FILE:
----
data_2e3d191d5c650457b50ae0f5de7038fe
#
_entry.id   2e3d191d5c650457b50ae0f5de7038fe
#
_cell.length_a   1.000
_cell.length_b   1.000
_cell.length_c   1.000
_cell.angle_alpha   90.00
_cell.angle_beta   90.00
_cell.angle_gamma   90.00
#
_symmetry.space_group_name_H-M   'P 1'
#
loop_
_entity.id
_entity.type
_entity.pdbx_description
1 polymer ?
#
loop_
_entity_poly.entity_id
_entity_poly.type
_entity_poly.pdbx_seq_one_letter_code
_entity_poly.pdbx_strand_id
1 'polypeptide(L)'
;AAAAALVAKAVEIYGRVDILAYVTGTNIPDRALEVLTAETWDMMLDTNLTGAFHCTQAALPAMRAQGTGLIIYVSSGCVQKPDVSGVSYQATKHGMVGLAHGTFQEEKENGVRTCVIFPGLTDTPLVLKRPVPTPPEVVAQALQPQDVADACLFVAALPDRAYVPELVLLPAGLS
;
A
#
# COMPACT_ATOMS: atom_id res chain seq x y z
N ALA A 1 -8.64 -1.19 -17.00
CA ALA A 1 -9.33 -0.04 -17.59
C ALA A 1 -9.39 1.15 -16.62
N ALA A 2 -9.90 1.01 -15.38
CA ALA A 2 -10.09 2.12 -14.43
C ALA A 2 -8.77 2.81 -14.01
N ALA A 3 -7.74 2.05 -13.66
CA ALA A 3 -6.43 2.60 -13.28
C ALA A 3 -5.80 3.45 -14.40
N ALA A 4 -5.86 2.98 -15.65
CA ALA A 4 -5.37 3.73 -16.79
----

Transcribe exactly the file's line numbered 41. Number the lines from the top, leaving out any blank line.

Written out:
CA ALA A 4 -5.37 3.73 -16.79